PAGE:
RadOnc Resident Wiki/Autonomic Nervous System

Tumors of the autonomic nervous system are relatively rare but can occur. The autonomic nervous system (ANS) controls involuntary bodily functions such as heart rate, digestion, respiratory rate, and pupillary response. It consists of two main branches: the sympathetic nervous system and the parasympathetic nervous system. Tumors that arise within or affect these components of the ANS can have various clinical manifestations and may be benign or malignant.

Here are some key points about tumors of the autonomic nervous system:

  • Types of Tumors: The most common type of tumor that affects the autonomic nervous system is a neuroblastoma. Neuroblastomas are often seen in children and typically arise from immature nerve cells. They can develop anywhere along the sympathetic nervous system, but they are most commonly found in the adrenal glands, which are located on top of each kidney.
    • Sympathetic Ganglioneuroma: This is a benign tumor that develops from nerve cells within sympathetic ganglia. It can occur in various locations along the sympathetic chain, including the chest, abdomen, and pelvis.
    • Paraganglioma: These tumors are typically benign, but they can be locally invasive. They originate from extra-adrenal paraganglia, which are clusters of specialized cells related to the sympathetic nervous system. Paragangliomas can develop in various areas of the body, including the head and neck, chest, and abdomen.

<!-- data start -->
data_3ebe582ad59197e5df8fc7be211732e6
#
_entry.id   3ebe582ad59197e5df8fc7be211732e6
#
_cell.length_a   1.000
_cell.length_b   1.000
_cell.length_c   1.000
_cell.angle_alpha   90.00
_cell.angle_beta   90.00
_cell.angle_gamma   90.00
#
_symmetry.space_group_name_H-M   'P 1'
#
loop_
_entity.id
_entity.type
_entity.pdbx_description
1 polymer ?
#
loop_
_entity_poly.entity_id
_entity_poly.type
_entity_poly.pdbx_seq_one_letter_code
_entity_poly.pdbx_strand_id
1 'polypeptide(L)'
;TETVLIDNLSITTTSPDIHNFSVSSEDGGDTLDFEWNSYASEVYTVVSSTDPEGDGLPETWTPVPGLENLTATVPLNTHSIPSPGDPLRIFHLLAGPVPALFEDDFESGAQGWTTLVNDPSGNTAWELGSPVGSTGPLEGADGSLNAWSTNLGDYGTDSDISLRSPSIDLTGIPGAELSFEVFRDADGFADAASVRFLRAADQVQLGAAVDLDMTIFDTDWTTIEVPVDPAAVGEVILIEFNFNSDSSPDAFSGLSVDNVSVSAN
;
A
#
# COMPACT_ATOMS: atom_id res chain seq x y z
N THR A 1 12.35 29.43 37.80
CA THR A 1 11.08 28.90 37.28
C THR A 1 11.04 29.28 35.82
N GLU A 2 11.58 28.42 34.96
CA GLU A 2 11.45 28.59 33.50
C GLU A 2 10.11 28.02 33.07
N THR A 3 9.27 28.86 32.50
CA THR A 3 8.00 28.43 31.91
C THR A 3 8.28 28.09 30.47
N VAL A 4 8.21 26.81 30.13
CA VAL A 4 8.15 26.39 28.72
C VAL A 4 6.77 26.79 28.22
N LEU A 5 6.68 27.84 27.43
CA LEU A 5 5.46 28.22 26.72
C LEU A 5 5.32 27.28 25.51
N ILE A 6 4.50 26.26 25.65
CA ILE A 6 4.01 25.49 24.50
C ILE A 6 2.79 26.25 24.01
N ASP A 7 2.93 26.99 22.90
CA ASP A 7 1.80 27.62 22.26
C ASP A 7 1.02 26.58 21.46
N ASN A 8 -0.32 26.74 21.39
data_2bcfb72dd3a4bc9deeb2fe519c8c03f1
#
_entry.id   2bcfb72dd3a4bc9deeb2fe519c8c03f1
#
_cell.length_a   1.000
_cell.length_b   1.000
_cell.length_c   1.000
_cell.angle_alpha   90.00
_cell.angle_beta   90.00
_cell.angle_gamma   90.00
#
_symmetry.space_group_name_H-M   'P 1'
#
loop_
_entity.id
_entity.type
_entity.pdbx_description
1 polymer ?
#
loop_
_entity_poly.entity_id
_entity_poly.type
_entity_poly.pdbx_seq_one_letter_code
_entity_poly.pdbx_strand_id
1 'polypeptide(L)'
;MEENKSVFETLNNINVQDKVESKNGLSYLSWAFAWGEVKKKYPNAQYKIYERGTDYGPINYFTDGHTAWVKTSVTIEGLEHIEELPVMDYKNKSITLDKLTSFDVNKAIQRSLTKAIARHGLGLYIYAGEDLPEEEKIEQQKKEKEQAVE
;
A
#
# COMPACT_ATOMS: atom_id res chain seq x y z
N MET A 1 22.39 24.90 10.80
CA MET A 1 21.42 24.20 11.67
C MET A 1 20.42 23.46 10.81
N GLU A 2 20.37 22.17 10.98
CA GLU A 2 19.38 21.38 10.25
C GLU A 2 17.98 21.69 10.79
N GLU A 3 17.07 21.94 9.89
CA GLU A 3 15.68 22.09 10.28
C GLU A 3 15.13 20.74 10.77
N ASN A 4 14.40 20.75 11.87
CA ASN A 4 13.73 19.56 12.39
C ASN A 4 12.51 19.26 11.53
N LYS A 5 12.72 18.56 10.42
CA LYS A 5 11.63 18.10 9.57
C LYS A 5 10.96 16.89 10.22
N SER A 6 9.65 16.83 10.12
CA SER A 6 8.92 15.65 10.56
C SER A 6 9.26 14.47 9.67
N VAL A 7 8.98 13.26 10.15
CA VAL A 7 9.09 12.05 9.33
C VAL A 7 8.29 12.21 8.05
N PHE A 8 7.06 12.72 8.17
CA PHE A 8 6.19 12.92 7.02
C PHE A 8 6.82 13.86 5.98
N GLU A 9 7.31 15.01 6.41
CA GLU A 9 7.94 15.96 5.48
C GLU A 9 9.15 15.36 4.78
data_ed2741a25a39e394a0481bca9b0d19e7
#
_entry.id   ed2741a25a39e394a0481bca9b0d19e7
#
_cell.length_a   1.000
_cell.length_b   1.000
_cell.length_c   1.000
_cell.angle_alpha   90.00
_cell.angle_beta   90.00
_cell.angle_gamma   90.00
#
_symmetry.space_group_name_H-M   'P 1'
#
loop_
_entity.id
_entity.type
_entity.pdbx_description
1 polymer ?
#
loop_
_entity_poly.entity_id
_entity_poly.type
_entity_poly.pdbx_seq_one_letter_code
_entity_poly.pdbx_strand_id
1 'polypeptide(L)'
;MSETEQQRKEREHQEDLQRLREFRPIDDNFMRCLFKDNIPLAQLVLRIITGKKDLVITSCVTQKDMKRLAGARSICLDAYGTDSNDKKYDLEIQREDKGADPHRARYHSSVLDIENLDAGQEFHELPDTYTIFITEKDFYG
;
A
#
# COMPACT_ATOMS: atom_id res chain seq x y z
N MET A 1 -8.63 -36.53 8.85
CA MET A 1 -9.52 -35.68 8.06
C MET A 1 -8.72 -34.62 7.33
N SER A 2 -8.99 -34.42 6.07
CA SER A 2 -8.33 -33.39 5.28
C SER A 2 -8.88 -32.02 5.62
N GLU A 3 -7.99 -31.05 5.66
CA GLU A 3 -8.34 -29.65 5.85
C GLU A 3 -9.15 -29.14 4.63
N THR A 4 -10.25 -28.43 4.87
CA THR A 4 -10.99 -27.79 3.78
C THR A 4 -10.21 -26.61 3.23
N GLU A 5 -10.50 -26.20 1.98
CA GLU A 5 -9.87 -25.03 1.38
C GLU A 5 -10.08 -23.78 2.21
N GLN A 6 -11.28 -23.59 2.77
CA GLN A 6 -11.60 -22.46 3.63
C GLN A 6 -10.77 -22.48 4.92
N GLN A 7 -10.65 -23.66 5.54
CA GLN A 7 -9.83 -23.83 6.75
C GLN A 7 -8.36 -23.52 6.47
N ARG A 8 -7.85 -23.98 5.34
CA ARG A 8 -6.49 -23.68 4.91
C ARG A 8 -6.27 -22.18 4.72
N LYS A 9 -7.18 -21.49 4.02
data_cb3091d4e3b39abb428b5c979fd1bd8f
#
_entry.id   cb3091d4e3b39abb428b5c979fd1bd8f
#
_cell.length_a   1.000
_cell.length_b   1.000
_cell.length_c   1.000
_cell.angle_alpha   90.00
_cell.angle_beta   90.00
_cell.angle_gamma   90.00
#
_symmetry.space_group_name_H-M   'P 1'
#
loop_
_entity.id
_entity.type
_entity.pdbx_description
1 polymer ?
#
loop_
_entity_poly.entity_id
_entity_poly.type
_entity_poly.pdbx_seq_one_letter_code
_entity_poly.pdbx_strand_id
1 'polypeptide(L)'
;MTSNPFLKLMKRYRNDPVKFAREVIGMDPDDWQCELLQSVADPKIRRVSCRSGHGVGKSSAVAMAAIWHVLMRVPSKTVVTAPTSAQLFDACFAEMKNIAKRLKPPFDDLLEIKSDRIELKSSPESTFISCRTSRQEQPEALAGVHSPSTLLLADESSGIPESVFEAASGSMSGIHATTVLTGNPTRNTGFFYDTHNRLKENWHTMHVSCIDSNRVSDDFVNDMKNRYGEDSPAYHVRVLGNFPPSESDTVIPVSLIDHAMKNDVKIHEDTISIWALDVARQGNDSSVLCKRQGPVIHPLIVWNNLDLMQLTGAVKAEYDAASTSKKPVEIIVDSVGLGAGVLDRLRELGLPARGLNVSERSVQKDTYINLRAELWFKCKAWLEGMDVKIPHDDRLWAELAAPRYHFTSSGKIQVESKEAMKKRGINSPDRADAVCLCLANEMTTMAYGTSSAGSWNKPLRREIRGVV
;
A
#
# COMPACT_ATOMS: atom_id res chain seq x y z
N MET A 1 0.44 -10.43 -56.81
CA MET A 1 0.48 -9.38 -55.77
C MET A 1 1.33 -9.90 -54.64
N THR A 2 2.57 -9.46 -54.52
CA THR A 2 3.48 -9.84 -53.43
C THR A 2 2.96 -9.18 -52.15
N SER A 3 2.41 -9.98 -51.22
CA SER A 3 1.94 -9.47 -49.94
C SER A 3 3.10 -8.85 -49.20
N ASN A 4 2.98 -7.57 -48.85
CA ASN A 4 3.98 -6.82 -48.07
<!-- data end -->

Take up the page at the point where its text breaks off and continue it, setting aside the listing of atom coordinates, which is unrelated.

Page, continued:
• Pheochromocytoma: This is a rare type of tumor that arises in the adrenal glands. It is usually benign but can produce excessive amounts of catecholamines, which are hormones that regulate blood pressure and heart rate. As a result, pheochromocytomas can lead to severe hypertension and other symptoms.
  • Symptoms: The symptoms of autonomic nervous system tumors can vary depending on their location and whether they are benign or malignant. Common symptoms may include high blood pressure, rapid heart rate, abdominal pain, weight loss, and other signs of sympathetic nervous system dysfunction.
  • Diagnosis: Diagnosis typically involves a combination of imaging studies such as CT scans, MRIs, and specialized nuclear medicine tests. Biopsy or fine-needle aspiration may be required to confirm the type of tumor.
  • Treatment: Treatment options depend on the type, location, and stage of the tumor. Benign tumors may be surgically removed, and individuals often recover well. Malignant tumors may require a combination of surgery, chemotherapy, radiation therapy, and other targeted treatments. Pheochromocytomas, for example, often require medication to control blood pressure before surgery.
  • Prognosis: The prognosis for individuals with autonomic nervous system tumors varies widely. Benign tumors are usually associated with a good prognosis, while malignant tumors can be more challenging to treat and have a less favorable outlook.

It's important to note that while these tumors are rare, early detection and appropriate medical intervention are crucial for the best possible outcome. Medical professionals with expertise in neurology, oncology, and surgery are typically involved in the diagnosis and management of autonomic nervous system tumors.